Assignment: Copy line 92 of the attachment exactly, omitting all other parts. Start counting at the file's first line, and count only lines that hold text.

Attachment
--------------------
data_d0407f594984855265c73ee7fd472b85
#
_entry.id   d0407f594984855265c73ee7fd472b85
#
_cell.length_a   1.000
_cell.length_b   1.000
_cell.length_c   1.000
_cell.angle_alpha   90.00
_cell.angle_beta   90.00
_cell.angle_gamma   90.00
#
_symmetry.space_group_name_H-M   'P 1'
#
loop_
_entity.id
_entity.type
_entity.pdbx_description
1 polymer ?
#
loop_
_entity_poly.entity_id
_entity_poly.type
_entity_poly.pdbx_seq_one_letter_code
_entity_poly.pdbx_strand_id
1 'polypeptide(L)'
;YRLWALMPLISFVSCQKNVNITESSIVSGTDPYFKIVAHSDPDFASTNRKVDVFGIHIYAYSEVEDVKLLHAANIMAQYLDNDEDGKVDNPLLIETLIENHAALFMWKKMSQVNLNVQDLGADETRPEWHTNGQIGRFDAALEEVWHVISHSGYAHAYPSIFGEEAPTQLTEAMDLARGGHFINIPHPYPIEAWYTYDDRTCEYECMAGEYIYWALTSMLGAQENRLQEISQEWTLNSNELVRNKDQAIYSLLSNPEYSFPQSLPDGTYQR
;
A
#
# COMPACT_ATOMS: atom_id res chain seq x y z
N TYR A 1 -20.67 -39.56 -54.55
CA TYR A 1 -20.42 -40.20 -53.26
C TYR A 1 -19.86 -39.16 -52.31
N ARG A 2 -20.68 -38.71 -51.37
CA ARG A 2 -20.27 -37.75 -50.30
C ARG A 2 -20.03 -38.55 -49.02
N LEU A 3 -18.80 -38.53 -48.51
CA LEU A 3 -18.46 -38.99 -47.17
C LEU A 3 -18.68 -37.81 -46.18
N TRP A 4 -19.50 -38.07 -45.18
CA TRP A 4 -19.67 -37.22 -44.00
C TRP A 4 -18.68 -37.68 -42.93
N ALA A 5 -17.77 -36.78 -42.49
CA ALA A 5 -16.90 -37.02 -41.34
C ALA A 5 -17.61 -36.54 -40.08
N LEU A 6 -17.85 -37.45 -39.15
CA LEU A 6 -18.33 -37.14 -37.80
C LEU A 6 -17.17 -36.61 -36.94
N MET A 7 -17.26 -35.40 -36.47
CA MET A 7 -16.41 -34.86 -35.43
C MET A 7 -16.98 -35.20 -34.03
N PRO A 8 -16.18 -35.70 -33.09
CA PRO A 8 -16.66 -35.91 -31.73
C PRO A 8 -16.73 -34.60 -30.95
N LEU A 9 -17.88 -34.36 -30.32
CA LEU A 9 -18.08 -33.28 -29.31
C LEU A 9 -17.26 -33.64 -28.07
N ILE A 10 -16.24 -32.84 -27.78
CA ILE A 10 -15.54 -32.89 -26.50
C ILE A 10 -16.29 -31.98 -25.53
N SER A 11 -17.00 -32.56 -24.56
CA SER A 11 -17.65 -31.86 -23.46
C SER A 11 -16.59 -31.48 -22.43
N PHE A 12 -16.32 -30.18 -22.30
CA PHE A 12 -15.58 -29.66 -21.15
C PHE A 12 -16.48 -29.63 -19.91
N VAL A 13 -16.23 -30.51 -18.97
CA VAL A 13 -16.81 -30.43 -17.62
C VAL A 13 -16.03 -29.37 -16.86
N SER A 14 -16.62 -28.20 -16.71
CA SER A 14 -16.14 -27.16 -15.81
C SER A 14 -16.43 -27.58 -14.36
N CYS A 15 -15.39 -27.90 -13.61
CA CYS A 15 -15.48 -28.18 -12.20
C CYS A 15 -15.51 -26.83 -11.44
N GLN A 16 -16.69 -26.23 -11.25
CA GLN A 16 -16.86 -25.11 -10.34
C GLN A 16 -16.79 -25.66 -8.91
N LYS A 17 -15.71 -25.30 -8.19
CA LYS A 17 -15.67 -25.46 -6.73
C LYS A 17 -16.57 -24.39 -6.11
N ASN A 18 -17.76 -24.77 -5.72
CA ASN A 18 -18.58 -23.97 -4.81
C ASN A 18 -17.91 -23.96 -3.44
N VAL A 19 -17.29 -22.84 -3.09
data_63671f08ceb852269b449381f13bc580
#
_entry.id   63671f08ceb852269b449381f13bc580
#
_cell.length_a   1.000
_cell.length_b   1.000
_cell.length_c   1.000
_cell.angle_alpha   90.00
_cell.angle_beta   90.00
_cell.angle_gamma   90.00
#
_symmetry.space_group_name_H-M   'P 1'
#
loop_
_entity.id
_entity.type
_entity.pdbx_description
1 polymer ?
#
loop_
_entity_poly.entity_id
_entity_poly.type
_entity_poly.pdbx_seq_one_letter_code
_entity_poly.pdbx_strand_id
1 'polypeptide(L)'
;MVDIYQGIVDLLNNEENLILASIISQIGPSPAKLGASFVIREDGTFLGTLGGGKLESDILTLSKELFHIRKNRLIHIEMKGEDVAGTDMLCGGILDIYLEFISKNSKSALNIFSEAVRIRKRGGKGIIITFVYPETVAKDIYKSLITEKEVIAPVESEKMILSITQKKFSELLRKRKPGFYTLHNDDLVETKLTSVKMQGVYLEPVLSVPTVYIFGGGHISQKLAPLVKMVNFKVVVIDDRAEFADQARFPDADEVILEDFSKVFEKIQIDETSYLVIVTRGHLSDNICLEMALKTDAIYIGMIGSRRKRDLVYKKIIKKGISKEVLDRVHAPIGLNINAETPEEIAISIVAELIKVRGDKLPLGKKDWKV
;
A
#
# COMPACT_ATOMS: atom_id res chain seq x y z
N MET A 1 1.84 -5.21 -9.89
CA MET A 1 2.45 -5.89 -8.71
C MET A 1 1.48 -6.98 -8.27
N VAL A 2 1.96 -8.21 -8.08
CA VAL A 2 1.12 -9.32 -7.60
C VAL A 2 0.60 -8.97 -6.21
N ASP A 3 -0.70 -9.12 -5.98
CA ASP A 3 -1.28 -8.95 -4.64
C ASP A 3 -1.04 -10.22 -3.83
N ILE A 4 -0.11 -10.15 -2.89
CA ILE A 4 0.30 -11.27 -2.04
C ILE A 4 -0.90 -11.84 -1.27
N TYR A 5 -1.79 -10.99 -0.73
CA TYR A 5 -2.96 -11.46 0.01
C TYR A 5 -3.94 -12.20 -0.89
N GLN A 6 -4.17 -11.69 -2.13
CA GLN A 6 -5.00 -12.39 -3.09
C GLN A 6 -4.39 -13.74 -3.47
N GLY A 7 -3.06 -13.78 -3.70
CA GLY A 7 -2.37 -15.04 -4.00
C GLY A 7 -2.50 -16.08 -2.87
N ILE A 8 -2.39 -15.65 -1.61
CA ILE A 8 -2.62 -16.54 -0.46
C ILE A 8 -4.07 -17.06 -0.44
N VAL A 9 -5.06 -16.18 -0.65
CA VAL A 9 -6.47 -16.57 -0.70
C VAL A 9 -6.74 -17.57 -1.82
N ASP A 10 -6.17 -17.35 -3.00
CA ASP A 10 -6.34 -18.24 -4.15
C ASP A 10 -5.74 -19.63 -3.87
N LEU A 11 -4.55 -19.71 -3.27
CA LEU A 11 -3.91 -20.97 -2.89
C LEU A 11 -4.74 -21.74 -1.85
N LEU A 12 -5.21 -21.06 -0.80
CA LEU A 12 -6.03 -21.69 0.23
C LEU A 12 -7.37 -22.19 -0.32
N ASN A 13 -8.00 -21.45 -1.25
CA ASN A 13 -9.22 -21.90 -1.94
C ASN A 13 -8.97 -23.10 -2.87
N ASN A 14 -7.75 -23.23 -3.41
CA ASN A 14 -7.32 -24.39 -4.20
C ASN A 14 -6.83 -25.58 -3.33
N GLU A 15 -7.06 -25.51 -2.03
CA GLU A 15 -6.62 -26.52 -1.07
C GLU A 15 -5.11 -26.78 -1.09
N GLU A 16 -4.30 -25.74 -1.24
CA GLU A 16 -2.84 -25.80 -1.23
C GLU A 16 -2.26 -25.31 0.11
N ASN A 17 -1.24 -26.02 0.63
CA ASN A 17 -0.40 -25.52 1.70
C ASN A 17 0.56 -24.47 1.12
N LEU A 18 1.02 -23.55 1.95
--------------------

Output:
_cell.length_c   1.000